Start with the rules in Variant: Playing on a Grid (PHB, page 192). Change “Each square on the grid represents 5 feet” to “Each (one inch) square on the grid represents 10 feet.”

Creature Size
For game purposes, creature sizes and speeds don’t change and if they have a 5 ft. reach they can attack creatures in adjacent squares even though creatures in adjacent squares are considered to be 10 ft. apart for all other purposes.
Gargantuan Creatures
These each occupy a 2 inch square (four 1 inch squares).
Large or Huge Creatures
These each occupy a single 1 inch square.
Medium and Small Creatures
You can have more than one medium or small creature in one square. (I recommend flat, one inch diameter, tokens rather than minis. If there is more than one creature in a square you can stack them.)
A medium or small creature occupies one 1 inch square. Up to 4 creatures of this size can occupy a single square, but they are each considered occupying the entire square. If there is more than one such creature in a square they are considered to be 5 feet apart from each other.
A single medium or small creature can not be attacked by more than 8 medium or small creatures (or 4 large or larger creatures) with 5 ft. melee attacks.
Tiny Creatures
You can stack 16 tiny creatures in one square. They are considered to be 2 1/2 ft. apart. You can have a combination of tiny and medium or small creatures. There can be a maximum of: 1 medium or small and 12 tiny, 2 medium or small and 8 tiny, or 3 medium or small and 4 tiny.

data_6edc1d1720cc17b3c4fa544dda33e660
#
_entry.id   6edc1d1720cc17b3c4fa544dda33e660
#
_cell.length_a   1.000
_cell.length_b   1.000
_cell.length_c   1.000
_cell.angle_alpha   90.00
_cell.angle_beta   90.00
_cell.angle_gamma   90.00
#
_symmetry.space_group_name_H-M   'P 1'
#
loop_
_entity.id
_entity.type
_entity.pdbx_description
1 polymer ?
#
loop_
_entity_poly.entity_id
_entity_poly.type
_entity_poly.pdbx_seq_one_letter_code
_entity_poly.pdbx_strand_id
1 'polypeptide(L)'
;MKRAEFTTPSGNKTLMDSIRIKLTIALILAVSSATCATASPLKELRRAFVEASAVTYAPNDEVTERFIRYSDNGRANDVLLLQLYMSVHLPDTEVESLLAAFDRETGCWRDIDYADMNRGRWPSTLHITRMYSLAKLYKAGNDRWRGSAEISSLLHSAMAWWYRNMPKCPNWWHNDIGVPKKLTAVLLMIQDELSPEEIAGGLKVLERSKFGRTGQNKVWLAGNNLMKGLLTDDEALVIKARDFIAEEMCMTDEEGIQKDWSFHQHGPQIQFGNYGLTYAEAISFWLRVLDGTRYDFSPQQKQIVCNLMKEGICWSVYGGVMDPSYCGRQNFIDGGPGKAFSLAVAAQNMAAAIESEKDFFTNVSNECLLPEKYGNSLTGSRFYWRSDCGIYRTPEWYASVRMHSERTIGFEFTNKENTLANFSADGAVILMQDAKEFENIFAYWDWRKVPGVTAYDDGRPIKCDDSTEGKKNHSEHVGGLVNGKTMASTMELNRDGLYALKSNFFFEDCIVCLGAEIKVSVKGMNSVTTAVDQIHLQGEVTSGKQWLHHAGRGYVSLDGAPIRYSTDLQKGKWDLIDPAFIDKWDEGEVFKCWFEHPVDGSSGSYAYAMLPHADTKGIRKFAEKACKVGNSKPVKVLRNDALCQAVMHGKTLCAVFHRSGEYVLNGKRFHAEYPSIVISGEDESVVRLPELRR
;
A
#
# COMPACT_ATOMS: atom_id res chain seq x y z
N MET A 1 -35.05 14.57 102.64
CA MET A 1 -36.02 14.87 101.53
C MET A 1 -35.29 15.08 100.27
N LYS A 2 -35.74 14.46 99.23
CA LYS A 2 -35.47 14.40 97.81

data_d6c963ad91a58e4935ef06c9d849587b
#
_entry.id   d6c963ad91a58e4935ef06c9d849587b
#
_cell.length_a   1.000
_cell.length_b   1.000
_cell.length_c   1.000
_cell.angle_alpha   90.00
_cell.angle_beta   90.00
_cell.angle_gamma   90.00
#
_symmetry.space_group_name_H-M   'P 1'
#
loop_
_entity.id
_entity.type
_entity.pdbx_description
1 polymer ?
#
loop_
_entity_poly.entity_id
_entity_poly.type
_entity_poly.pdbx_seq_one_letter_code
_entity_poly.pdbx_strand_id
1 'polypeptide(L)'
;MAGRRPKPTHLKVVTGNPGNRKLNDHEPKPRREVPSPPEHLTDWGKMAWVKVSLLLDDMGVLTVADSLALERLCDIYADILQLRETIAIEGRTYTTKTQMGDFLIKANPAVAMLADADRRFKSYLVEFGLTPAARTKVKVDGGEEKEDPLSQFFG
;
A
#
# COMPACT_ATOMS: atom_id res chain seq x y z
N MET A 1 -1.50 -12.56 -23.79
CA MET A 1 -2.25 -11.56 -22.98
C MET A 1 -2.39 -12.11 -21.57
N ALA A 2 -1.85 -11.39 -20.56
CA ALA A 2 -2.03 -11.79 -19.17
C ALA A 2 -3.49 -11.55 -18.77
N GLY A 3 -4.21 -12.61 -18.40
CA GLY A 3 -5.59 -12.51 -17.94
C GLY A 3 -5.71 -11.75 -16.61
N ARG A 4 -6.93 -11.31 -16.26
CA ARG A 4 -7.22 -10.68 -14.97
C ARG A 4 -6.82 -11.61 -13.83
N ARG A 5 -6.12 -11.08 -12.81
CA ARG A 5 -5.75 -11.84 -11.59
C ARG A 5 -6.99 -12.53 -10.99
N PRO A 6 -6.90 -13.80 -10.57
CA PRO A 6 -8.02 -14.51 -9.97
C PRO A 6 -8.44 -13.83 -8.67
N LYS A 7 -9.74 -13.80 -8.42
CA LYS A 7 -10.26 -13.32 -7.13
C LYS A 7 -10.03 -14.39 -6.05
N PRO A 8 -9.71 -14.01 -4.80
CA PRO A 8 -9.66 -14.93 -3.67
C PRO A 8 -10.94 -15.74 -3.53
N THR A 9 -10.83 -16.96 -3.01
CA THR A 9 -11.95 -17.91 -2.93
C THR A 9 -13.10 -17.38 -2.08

Movement
Speed and movement doesn’t change, but you can’t move into a square if you don’t have enough movement left (10 feet).
Example: If your move rate is 25 feet, you can only move 2 squares (25 ft. rounded down = 20 ft.), but if you dash you can move 5 squares (25 ft. x 2 = 50 ft.).
Medium or small creatures can move through, but not stop in, a square occupied by a Gargantuan or Huge creature but it can’t move through a square occupied by a Large creature.
Medium or small creatures can move through, or stop in if they choose to, a square occupied by fewer than 4 medium or small creatures, regardless if the occupying creatures are hostile or not. If it is occupied by 4 non-hostile creatures you can move through it but you can not stop in it.

Ranges and areas of effect:
All ranges and areas of effect are rounded down to a multiple of 10 feet (minimum of 10 feet).